As an old-timer (older than Dean which makes me feel like I missed the boat by spending so much time earning a doctorate in the humanities), I wanted to know precisely what successful alternative strategies DeepMind had devised in which games.

I mean, besides being completely fucking cool, that shit is like gothic scary.

The end of the article where Hassabis notes that humans should never spend any time wondering what book they should read next made me think of Richard Powers’ Galatea 2.2 which is an incredible read about the attempt to build an AI capable of passing a Master's exam in English Literature. Not as nerdy as the /. might like but it raises many of the important questions that we face as machines increasingly become able to make autonomous decisions based on (as the article calls it) "unstructured data".

I'm really glad to hear DeepMind has formed an external board to monitor the progress of its development and while the composition of that board is secret, I do think the product of its deliberations should be made public. In any case, it won't be too long before the US government (or the government of whatever country DeepMind cares to be in) will consider it an issue of national security and categorize AI and neural net technology as a munition or whatever it takes to get greater insight into what DeepMind and companies like it are actually building.

about a week ago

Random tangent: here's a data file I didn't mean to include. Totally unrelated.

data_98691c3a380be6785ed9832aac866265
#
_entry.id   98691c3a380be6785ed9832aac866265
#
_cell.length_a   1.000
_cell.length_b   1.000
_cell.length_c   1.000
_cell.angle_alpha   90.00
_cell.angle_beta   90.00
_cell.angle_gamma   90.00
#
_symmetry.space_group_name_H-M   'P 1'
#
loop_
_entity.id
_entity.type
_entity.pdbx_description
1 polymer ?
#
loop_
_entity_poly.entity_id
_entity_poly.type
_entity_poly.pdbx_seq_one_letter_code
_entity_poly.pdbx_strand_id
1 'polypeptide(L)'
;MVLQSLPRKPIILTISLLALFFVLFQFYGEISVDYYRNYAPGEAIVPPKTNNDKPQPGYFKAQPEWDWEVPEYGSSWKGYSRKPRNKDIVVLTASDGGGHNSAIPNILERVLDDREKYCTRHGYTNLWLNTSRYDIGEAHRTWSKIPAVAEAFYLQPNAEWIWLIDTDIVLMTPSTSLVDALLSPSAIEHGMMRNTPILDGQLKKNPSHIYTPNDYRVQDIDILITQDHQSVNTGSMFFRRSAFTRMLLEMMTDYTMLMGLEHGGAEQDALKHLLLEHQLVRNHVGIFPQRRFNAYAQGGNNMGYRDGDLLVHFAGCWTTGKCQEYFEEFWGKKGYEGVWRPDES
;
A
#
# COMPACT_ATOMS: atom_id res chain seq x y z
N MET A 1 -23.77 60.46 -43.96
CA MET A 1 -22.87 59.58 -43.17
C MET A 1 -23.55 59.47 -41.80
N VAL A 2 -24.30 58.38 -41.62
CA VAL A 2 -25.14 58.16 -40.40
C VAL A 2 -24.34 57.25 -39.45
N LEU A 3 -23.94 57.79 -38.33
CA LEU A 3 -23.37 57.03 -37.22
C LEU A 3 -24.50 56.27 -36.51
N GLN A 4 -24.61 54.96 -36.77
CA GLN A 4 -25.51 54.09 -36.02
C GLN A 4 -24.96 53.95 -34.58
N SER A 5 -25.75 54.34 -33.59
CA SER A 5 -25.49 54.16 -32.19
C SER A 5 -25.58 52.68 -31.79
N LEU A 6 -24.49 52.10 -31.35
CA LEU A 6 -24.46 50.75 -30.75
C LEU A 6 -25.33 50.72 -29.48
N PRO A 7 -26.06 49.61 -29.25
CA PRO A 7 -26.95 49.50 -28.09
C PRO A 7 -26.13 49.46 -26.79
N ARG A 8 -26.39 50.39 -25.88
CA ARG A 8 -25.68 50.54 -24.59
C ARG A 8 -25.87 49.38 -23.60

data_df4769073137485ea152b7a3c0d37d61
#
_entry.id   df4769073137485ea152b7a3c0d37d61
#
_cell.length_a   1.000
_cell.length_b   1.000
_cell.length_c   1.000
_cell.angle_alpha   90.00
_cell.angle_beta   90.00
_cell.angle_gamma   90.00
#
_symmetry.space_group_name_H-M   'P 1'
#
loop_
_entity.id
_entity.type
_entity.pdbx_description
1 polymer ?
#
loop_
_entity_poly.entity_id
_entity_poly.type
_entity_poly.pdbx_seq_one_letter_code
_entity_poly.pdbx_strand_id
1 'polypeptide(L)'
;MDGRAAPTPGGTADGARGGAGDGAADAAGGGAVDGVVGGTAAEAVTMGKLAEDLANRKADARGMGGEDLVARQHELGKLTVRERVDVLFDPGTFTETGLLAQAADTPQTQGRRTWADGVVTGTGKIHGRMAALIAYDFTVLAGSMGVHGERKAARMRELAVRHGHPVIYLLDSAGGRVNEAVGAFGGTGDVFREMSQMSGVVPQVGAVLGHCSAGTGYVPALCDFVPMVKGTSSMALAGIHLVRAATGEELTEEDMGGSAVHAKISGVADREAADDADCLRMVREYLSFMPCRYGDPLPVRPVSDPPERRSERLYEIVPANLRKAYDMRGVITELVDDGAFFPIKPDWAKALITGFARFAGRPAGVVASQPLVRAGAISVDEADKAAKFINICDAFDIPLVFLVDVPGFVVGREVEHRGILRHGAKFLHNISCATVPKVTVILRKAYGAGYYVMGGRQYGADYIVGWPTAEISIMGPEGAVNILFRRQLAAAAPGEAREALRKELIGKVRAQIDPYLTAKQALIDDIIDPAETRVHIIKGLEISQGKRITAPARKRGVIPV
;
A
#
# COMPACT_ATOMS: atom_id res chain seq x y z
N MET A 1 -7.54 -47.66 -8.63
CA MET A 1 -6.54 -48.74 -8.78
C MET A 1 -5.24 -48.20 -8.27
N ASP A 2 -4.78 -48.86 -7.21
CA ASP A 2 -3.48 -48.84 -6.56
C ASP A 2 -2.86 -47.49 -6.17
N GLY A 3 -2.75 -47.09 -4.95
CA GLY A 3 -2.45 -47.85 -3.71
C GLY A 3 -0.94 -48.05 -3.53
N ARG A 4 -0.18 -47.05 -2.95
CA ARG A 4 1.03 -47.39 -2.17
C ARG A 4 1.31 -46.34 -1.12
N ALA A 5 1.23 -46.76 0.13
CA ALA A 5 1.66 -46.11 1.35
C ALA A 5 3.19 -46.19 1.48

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Sloppy File Permissions Make Red Star OS Vulnerable

MisterSquid Re:Good ol' 777 (105 comments)

Unix doesn't help much. I mean if apache can't read /home/me/www/path/to/index.html the OS isn't going to tell you its because of the permissions on /home. Meanwhile you have given up and gone chmod -R 777 /

Actually, both the browser and the Apache log will tell you it's a permissions issue. Go to the root of /home and either add the Apache user to the group that has access to "/home/me/www/path/to/index.html" or change the group access to Apache's user.

Once the group is correct, change the permissions to g+r if necessary.

Taking the 15 seconds to properly set permissions when you know the issue is a permissions issue (otherwise why would chmod 777 fix the issue) really is just too easy not to do.

Also, use your signal lights!

about two weeks ago
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Sloppy File Permissions Make Red Star OS Vulnerable

MisterSquid Good ol' 777 (105 comments)

Whenever I see devs take the stupid shortcut of "chmod 777" I wonder what is the brain drain for these "professionals" that they can't figure out how to enable make use of "chown root:admin" and then "chmod g+x", or whatever's the appropriate level of permissions for the task at hand.

How can developers be so lazy and so security naive? It's like using signal lights when driving. Just do it because it makes for good habits.

about two weeks ago
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FCC Favors Net Neutrality

MisterSquid Seriously? GOOD NEWS? (255 comments)

Today is not 1 April!

Hard to believe what I'm reading here. I was starting to grow cynical.

Anyhow, just wanted to post to say this appears to be a good thing. Very, very exciting.

about two weeks ago
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Writers Say They Feel Censored By Surveillance